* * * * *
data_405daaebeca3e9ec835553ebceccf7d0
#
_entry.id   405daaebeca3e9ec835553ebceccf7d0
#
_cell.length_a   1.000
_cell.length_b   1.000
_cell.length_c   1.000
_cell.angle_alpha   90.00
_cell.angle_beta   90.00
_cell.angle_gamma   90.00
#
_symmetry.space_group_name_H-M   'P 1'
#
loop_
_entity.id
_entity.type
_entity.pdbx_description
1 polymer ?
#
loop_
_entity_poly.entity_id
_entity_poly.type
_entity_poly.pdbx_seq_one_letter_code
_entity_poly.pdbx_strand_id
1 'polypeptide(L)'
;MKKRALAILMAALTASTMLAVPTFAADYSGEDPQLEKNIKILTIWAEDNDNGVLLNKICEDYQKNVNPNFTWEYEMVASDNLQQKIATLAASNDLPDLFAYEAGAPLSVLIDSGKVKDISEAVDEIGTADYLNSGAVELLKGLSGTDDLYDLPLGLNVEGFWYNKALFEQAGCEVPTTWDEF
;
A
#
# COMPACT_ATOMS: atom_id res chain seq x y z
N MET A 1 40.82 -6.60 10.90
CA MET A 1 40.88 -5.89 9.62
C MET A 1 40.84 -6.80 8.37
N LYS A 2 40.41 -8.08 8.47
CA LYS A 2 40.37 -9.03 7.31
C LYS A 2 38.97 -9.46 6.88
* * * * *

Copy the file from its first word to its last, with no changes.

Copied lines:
data_405daaebeca3e9ec835553ebceccf7d0
#
_entry.id   405daaebeca3e9ec835553ebceccf7d0
#
_cell.length_a   1.000
_cell.length_b   1.000
_cell.length_c   1.000
_cell.angle_alpha   90.00
_cell.angle_beta   90.00
_cell.angle_gamma   90.00
#
_symmetry.space_group_name_H-M   'P 1'
#
loop_
_entity.id
_entity.type
_entity.pdbx_description
1 polymer ?
#
loop_
_entity_poly.entity_id
_entity_poly.type
_entity_poly.pdbx_seq_one_letter_code
_entity_poly.pdbx_strand_id
1 'polypeptide(L)'
;MKKRALAILMAALTASTMLAVPTFAADYSGEDPQLEKNIKILTIWAEDNDNGVLLNKICEDYQKNVNPNFTWEYEMVASDNLQQKIATLAASNDLPDLFAYEAGAPLSVLIDSGKVKDISEAVDEIGTADYLNSGAVELLKGLSGTDDLYDLPLGLNVEGFWYNKALFEQAGCEVPTTWDEF
;
A
#
# COMPACT_ATOMS: atom_id res chain seq x y z
N MET A 1 40.82 -6.60 10.90
CA MET A 1 40.88 -5.89 9.62
C MET A 1 40.84 -6.80 8.37
N LYS A 2 40.41 -8.08 8.47
CA LYS A 2 40.37 -9.03 7.31
C LYS A 2 38.97 -9.46 6.88